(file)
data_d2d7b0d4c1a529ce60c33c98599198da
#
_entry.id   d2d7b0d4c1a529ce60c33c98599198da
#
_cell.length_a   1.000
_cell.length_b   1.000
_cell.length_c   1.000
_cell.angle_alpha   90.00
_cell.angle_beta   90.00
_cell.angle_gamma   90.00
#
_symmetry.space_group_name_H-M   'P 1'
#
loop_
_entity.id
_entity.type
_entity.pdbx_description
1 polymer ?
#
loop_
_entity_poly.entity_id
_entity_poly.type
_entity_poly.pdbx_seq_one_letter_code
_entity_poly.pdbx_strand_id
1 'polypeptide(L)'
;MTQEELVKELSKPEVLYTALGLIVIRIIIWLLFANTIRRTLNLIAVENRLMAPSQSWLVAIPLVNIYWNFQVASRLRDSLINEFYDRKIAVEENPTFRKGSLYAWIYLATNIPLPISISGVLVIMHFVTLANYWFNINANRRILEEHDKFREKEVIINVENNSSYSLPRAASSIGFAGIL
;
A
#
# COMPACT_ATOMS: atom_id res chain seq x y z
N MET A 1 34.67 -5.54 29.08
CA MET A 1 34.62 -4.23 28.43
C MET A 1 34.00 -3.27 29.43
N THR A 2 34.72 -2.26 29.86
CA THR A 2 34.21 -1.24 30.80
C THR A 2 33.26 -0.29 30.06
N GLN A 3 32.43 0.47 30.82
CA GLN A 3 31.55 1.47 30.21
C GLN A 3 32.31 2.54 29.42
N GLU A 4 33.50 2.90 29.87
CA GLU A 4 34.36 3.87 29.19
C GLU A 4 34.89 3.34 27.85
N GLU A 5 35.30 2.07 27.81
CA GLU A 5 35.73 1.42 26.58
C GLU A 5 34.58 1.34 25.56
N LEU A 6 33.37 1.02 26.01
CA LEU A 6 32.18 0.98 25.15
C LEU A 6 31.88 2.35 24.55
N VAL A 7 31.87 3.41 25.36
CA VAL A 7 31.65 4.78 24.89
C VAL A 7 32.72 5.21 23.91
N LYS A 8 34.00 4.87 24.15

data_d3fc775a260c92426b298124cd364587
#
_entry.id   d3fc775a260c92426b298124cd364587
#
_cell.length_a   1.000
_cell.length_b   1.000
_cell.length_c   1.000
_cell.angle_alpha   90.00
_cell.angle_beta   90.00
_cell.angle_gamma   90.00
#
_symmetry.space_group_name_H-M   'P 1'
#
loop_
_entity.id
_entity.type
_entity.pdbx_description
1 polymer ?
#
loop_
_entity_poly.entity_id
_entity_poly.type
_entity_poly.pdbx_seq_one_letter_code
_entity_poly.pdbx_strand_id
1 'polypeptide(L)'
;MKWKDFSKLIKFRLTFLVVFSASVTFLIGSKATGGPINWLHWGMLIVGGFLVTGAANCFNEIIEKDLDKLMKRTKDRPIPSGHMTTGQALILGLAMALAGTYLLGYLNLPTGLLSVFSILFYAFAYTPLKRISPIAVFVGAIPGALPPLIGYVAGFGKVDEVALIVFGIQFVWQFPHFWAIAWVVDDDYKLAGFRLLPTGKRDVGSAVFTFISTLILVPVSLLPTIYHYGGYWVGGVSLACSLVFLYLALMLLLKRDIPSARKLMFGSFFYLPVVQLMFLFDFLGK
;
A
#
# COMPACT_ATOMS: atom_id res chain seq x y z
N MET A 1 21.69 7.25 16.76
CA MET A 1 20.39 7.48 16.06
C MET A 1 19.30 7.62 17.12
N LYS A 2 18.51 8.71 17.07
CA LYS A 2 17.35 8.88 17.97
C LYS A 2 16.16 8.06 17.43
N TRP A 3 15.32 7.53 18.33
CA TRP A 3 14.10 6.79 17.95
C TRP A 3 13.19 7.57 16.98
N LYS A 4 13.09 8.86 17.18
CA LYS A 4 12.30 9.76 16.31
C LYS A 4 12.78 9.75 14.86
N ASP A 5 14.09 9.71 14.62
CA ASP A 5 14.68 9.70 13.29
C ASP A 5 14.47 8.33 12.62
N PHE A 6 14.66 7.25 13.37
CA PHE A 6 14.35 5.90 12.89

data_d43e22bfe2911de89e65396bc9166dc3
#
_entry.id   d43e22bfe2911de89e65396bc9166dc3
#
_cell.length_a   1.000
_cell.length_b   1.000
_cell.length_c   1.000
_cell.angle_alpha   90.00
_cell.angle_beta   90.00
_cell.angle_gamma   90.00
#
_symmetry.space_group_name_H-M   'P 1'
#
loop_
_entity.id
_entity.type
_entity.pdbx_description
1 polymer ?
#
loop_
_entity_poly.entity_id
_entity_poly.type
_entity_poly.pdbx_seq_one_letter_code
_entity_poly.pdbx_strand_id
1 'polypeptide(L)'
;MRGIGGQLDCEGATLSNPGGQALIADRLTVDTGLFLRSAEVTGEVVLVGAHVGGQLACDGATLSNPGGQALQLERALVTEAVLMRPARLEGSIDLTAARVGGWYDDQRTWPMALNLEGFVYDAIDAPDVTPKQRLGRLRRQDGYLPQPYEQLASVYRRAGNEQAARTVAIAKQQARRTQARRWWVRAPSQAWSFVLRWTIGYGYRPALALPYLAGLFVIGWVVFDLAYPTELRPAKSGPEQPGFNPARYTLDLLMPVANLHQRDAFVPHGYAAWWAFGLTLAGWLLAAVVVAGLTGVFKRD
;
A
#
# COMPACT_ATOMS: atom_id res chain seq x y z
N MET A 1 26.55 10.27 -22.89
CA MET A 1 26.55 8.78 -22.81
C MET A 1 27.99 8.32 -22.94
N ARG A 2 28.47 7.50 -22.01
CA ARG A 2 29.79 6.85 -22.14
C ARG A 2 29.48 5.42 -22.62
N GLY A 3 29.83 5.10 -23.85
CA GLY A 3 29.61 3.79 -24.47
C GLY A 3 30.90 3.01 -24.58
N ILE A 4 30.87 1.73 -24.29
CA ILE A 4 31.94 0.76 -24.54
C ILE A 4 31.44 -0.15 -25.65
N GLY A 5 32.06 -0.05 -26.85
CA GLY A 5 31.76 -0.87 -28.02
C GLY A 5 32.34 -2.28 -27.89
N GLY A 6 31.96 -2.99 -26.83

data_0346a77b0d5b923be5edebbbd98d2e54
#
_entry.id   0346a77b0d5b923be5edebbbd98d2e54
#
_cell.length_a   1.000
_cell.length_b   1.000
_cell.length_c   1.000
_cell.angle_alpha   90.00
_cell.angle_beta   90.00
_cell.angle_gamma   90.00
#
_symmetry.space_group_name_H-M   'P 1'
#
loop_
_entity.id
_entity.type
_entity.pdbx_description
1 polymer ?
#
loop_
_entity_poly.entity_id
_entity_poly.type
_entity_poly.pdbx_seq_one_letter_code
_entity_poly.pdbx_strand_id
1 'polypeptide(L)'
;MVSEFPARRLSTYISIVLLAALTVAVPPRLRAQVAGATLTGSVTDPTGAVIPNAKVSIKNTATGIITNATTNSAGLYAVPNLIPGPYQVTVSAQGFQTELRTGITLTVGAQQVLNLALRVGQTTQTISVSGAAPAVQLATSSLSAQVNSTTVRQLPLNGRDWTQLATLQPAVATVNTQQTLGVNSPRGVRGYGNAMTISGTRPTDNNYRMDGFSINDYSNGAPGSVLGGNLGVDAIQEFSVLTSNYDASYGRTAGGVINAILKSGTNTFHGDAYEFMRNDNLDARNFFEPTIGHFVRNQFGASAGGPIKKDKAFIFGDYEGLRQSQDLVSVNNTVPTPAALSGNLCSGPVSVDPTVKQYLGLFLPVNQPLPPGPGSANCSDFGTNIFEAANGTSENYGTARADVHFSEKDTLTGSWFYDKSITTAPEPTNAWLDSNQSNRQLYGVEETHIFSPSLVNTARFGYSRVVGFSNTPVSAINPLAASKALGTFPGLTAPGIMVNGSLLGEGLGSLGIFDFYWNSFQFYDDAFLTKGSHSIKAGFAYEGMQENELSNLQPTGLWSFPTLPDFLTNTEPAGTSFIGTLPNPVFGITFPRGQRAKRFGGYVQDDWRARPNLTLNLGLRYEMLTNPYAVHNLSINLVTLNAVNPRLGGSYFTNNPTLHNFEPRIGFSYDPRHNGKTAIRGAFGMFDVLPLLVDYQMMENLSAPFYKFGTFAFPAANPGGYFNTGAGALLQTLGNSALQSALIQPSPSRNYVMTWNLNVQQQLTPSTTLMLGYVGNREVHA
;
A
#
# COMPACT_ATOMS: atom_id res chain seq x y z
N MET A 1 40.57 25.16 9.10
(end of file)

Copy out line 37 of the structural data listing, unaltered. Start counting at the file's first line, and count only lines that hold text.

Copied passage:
N GLN A 3 32.43 0.47 30.82